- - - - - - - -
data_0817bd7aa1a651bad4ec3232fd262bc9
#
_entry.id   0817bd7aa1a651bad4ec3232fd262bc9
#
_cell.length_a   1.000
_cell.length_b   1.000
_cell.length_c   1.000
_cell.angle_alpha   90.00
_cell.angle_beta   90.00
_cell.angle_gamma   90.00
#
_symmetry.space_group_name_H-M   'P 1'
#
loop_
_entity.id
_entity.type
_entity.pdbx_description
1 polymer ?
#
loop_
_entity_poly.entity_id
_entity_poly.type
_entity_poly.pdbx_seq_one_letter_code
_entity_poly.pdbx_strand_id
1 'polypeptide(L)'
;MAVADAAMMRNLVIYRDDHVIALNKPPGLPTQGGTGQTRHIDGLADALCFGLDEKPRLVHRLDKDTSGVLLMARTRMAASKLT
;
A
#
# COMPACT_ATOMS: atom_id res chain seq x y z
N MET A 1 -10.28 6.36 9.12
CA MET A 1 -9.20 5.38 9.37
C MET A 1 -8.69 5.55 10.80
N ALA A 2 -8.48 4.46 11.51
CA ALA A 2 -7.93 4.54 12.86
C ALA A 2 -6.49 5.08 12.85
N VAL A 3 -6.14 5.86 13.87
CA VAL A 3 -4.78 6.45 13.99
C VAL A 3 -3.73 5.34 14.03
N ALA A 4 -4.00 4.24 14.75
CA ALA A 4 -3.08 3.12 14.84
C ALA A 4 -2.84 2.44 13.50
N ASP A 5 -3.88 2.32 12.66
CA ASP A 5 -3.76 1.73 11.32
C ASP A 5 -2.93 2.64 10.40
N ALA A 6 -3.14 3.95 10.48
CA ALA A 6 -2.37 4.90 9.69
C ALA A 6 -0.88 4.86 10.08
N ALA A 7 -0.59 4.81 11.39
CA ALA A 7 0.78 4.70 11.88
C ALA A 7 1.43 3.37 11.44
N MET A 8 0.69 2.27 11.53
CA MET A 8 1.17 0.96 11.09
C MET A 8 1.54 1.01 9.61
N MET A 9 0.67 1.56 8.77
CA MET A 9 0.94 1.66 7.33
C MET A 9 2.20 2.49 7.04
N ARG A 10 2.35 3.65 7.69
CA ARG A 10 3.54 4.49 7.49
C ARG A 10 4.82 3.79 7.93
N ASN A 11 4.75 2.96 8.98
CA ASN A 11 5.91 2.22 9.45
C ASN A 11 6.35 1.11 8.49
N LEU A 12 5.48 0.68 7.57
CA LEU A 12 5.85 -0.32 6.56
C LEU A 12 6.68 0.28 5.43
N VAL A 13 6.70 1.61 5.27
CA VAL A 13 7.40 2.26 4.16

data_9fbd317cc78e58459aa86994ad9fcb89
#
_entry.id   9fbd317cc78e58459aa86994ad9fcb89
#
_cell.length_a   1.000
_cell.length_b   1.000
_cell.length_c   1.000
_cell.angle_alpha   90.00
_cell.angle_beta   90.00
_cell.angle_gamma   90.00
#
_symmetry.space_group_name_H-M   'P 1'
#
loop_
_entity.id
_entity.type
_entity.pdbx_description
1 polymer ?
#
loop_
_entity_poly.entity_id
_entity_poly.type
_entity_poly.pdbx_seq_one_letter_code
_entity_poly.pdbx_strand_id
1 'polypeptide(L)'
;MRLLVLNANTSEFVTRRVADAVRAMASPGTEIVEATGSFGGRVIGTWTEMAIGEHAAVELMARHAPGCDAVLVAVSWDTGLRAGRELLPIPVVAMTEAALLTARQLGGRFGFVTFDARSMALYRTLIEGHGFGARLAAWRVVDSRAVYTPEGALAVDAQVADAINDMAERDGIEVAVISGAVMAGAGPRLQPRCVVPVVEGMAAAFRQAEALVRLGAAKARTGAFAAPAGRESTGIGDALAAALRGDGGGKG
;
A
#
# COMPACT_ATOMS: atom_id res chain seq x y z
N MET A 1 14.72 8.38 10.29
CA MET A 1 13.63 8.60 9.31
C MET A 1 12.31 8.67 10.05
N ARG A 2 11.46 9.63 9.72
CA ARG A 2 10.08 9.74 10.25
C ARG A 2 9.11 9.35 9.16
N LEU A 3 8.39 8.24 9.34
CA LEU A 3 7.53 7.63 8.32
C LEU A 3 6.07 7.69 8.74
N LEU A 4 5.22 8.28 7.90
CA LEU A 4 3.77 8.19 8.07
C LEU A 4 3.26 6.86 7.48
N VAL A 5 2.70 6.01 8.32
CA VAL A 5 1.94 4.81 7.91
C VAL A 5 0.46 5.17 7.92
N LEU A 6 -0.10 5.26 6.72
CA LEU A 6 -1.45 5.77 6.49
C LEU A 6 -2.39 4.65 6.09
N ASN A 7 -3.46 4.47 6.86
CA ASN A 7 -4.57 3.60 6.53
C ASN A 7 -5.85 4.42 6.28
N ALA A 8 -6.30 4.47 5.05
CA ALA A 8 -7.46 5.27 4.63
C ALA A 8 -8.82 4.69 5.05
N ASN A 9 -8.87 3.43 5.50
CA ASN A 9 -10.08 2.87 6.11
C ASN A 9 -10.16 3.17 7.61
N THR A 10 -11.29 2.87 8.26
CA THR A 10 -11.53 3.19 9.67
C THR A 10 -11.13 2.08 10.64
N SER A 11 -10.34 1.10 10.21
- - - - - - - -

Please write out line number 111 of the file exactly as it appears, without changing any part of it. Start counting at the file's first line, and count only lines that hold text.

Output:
N VAL A 5 2.70 6.01 8.32